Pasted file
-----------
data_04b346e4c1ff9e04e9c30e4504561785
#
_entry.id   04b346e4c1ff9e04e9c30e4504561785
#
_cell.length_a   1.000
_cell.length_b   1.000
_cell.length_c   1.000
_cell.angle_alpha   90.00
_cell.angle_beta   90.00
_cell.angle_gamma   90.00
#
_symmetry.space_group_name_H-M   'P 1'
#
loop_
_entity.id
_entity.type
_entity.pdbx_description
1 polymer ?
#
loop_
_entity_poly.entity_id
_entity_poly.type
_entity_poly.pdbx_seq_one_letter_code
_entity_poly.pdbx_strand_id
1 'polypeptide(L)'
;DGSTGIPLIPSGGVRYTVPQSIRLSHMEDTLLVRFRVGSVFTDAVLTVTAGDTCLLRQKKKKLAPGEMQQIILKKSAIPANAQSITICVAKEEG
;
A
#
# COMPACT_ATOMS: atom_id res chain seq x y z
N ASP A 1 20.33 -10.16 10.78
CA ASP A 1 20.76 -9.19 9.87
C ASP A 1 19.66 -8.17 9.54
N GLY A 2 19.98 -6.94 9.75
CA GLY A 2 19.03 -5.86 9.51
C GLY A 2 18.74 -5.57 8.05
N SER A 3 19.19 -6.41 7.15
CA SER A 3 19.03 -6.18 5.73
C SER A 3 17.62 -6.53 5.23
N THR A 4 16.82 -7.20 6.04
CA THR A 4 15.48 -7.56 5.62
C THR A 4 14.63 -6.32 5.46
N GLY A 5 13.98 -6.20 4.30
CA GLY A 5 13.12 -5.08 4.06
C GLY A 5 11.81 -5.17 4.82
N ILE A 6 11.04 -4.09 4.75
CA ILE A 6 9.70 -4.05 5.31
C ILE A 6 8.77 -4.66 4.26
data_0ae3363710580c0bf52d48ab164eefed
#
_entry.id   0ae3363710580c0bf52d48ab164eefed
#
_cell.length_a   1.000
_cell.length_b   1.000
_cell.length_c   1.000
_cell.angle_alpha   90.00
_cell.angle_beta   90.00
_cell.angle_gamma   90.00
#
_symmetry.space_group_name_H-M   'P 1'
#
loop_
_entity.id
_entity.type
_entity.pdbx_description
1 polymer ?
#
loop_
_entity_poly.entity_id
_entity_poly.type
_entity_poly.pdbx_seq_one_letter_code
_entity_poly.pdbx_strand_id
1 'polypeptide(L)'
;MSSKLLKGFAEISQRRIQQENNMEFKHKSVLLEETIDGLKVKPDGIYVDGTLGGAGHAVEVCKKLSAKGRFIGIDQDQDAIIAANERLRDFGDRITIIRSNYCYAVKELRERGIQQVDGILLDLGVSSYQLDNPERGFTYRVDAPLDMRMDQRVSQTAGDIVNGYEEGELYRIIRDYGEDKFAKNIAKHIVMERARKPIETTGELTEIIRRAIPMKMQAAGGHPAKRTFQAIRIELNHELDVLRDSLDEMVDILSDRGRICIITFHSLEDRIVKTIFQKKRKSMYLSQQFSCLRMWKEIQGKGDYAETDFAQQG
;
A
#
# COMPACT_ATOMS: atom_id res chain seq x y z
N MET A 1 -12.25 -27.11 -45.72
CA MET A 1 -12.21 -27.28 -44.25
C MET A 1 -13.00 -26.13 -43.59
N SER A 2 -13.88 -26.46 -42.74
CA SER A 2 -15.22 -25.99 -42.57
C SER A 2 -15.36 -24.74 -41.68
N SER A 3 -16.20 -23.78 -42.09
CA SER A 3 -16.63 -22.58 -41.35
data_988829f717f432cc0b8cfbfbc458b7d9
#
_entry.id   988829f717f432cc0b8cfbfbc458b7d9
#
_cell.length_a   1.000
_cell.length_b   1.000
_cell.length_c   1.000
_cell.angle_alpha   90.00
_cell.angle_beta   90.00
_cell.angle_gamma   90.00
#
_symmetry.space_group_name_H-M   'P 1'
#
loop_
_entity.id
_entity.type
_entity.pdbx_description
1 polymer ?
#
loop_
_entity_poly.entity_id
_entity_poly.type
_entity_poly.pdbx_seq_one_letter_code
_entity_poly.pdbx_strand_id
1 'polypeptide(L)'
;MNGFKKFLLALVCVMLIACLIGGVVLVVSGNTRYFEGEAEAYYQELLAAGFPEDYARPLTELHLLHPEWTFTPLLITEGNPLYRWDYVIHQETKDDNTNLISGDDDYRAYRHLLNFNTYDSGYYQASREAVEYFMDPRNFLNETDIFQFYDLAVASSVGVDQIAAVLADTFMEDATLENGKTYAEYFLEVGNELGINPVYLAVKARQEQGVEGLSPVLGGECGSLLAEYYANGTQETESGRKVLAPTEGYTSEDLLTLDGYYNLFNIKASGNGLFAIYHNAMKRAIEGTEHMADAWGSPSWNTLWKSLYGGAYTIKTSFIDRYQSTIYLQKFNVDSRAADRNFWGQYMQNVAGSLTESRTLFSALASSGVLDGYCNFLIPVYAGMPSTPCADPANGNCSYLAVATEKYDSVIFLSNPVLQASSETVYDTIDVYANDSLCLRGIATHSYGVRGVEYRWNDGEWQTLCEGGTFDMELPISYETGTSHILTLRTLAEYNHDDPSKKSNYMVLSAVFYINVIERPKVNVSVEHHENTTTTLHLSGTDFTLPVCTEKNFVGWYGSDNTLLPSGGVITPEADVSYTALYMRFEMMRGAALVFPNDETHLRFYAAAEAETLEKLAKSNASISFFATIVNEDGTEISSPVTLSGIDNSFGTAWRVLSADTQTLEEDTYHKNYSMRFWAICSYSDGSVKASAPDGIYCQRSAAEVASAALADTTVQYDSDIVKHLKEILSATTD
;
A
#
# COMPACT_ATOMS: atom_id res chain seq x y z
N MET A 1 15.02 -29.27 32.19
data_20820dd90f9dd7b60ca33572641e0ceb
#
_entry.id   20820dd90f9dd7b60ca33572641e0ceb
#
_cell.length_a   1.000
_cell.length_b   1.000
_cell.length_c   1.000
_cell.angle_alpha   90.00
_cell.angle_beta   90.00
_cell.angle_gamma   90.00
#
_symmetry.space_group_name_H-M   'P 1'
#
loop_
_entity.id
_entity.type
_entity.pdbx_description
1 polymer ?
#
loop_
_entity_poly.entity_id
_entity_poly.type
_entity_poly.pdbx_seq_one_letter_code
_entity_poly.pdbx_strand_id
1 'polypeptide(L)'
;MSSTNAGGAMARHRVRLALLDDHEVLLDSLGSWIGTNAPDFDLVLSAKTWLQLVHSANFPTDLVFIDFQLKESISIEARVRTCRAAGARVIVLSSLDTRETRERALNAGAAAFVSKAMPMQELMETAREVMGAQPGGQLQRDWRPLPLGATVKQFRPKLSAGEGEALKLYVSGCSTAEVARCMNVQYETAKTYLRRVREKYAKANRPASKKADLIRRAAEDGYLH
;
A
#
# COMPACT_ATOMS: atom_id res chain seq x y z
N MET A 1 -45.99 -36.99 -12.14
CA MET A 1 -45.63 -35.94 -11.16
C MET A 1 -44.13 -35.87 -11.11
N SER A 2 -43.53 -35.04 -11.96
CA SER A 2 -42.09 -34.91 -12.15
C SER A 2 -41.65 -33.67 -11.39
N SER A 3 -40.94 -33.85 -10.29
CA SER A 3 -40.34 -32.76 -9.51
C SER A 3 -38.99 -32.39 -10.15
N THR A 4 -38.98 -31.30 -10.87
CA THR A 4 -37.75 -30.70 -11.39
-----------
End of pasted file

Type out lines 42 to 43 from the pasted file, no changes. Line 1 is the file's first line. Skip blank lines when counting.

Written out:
C THR A 4 14.63 -6.32 5.46
N GLY A 5 13.98 -6.20 4.30